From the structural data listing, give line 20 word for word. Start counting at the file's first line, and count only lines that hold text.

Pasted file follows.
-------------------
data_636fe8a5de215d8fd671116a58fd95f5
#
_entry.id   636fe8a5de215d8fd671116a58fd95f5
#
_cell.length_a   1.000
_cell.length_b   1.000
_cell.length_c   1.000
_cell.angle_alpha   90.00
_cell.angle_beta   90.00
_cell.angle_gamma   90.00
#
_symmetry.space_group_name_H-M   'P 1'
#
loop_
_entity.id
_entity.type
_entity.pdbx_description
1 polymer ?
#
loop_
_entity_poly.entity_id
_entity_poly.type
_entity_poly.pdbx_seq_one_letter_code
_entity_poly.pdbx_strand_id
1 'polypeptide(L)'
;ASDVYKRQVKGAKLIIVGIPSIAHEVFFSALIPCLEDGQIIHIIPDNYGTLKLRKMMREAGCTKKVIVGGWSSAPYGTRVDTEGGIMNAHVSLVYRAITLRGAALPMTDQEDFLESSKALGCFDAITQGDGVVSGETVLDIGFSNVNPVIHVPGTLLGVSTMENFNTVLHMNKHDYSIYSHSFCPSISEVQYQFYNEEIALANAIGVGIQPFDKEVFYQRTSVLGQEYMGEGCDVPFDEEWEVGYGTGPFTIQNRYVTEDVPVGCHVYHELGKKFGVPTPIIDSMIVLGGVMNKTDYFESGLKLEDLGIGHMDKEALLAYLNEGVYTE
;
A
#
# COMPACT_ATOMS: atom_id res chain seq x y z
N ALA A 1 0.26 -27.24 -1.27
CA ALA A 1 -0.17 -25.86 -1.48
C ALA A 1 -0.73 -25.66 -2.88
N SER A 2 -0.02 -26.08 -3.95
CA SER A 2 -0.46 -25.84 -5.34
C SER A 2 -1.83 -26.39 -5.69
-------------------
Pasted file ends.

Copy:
loop_